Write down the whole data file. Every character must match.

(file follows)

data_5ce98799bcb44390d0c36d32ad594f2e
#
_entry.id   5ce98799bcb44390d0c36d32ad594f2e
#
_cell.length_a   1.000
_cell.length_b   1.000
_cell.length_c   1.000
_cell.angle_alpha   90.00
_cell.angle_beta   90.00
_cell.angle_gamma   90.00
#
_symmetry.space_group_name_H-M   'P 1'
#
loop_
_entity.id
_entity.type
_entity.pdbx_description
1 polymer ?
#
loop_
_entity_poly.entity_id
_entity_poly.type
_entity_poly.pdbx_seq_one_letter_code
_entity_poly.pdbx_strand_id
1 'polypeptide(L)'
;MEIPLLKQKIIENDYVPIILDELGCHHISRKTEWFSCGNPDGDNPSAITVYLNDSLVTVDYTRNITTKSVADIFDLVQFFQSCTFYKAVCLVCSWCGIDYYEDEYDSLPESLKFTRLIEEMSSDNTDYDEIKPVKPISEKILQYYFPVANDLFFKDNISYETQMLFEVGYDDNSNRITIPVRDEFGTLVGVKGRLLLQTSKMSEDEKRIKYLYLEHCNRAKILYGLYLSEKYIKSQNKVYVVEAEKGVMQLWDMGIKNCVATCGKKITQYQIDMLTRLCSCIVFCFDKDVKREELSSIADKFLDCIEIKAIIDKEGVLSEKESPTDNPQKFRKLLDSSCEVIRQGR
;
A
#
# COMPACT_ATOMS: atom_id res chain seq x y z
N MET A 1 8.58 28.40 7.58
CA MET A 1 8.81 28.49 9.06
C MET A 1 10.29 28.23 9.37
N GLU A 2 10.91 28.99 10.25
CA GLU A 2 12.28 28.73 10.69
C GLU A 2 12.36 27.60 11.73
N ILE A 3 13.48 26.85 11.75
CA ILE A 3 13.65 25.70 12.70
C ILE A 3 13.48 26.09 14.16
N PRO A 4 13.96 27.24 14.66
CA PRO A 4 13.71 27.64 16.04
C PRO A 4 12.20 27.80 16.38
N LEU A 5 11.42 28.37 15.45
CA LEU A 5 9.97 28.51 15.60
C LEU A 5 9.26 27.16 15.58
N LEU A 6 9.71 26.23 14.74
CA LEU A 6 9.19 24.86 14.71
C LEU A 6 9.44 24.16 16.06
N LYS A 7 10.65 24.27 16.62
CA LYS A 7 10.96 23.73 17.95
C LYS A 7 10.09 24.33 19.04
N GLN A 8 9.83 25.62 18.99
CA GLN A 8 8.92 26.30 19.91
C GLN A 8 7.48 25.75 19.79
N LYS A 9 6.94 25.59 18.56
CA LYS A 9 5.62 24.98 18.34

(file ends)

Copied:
data_5ce98799bcb44390d0c36d32ad594f2e
#
_entry.id   5ce98799bcb44390d0c36d32ad594f2e
#
_cell.length_a   1.000
_cell.length_b   1.000
_cell.length_c   1.000
_cell.angle_alpha   90.00
_cell.angle_beta   90.00
_cell.angle_gamma   90.00
#
_symmetry.space_group_name_H-M   'P 1'
#
loop_
_entity.id
_entity.type
_entity.pdbx_description
1 polymer ?
#
loop_
_entity_poly.entity_id
_entity_poly.type
_entity_poly.pdbx_seq_one_letter_code
_entity_poly.pdbx_strand_id
1 'polypeptide(L)'
;MEIPLLKQKIIENDYVPIILDELGCHHISRKTEWFSCGNPDGDNPSAITVYLNDSLVTVDYTRNITTKSVADIFDLVQFFQSCTFYKAVCLVCSWCGIDYYEDEYDSLPESLKFTRLIEEMSSDNTDYDEIKPVKPISEKILQYYFPVANDLFFKDNISYETQMLFEVGYDDNSNRITIPVRDEFGTLVGVKGRLLLQTSKMSEDEKRIKYLYLEHCNRAKILYGLYLSEKYIKSQNKVYVVEAEKGVMQLWDMGIKNCVATCGKKITQYQIDMLTRLCSCIVFCFDKDVKREELSSIADKFLDCIEIKAIIDKEGVLSEKESPTDNPQKFRKLLDSSCEVIRQGR
;
A
#
# COMPACT_ATOMS: atom_id res chain seq x y z
N MET A 1 8.58 28.40 7.58
CA MET A 1 8.81 28.49 9.06
C MET A 1 10.29 28.23 9.37
N GLU A 2 10.91 28.99 10.25
CA GLU A 2 12.28 28.73 10.69
C GLU A 2 12.36 27.60 11.73
N ILE A 3 13.48 26.85 11.75
CA ILE A 3 13.65 25.70 12.70
C ILE A 3 13.48 26.09 14.16
N PRO A 4 13.96 27.24 14.66
CA PRO A 4 13.71 27.64 16.04
C PRO A 4 12.20 27.80 16.38
N LEU A 5 11.42 28.37 15.45
CA LEU A 5 9.97 28.51 15.60
C LEU A 5 9.26 27.16 15.58
N LEU A 6 9.71 26.23 14.74
CA LEU A 6 9.19 24.86 14.71
C LEU A 6 9.44 24.16 16.06
N LYS A 7 10.65 24.27 16.62
CA LYS A 7 10.96 23.73 17.95
C LYS A 7 10.09 24.33 19.04
N GLN A 8 9.83 25.62 18.99
CA GLN A 8 8.92 26.30 19.91
C GLN A 8 7.48 25.75 19.79
N LYS A 9 6.94 25.59 18.56
CA LYS A 9 5.62 24.98 18.34